La.C.Cr.P. art. 718 provides in pertinent part:
Subject to the limitation of Article 723, on motion of the defendant, the court shall order the district attorney to permit or authorize the defendant to inspect, copy, examine, test scientifically, photograph, or otherwise reproduce books, papers, documents, photographs, tangible objects, buildings, places, or copies or portions thereof, which are within the possession, custody, or control of the state, and which:
(1) are favorable to the defendant and which are material and relevant to the issue of guilt or punishment, or
(2) are intended for use by the state as evidence at the trial, or
(3) were obtained from or belong to the defendant.
This article provides that the defense is entitled to inspect tangible objects and photographs which are in the possession of the state and which the state intends to use at trial. La.C.Cr.P. art. 729.3 imposes a continuing duty on the prosecution to produce such evidence once it comes within its possession. State v. Guy, 575 So.2d 429 (La.App. 4th Cir.), writ denied 578 So.2d 930 (La. 1991).
The purpose of discovery rules in criminal trials is to eliminate unwarranted prejudice from surprise testimony. State v. Toomer, 395 So.2d 1320 (La. 1981); State v. Gantt, 616 So.2d 1300 (La.App. 2d Cir.), writ denied, 623 So.2d 1302 (La. 1993); State v. Williams, 25,835 (La.App.2d Cir. 2/23/94), 632 So.2d 893.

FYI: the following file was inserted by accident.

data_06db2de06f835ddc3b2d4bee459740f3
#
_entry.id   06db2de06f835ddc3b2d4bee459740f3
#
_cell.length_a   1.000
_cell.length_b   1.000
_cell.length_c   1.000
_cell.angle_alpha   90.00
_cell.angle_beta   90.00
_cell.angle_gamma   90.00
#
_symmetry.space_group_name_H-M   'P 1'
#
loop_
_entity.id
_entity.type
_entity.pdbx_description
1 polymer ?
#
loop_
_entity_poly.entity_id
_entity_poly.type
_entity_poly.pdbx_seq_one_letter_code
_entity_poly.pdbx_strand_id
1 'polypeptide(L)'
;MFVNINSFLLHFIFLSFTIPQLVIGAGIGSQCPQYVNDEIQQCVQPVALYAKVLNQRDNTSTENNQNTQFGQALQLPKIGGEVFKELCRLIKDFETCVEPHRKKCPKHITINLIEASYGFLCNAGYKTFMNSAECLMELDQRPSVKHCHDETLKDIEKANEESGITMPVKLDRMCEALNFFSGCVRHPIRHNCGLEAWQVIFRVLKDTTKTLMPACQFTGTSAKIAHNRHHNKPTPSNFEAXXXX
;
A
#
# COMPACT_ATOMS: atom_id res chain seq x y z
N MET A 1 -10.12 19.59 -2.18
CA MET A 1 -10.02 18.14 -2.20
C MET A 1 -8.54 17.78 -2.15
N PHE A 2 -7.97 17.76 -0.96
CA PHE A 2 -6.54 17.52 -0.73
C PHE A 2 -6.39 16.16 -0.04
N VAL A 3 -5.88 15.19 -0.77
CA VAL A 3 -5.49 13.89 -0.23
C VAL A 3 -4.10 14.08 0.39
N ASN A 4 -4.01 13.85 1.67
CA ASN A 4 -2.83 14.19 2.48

Failure to comply with the discovery provisions is governed by La.C.Cr.P. art. 729.5 which provides in pertinent part:
A. If at any time during the course of the proceedings it is brought to the attention of the court that a party has failed to comply with this Chapter or with an order issued pursuant to this Chapter, the court may order such party to permit the discovery or inspection, grant a continuance, order a mistrial on motion of the defendant, prohibit the party from introducing into evidence the subject matter not disclosed, or enter such other order, other than dismissal, as may be appropriate.
The failure of the state to comply with the discovery procedure will not automatically command reversal. Sanctions for failure to comply with discovery motions are solely within the discretion of the trial judge and reversal is warranted only when there is an abuse of discretion and prejudice is shown. State v. Gantt, supra; State v. Williams, supra.
Where the defendant has been lulled into a misapprehension of the strength of the prosecution's case by failure to disclose fully, such prejudice may then constitute reversible error. State v. Williams, 448 So.2d 659 (La. 1984); State v. Huff, 27,212 (La.App.2d Cir. 8/23/95), 660 So.2d 529, writ denied 96-0212 (La.5/1/97), 693 So.2d 754. We are required to review the record to determine whether any prejudice which may have resulted from the noncompliance caused the trier of fact to reach the wrong conclusion. State v. Huff, supra.
Although there is a continuing duty of disclosure under La.C.Cr.P. art. 718, there is no duty on the part of the state to disclose information which it does not possess. Therefore, exclusion of the evidence is a sanction which is not available where the state has promptly informed the defendant of the receipt of additional evidence, even though the new material is uncovered at an inopportune time for the defense. State v. Williams, 448 So.2d 659 (La. 1984); State v. Christopher, 561 So.2d 935 (La.App. 2d Cir.), writ denied 567 So.2d 1124 (La. 1990).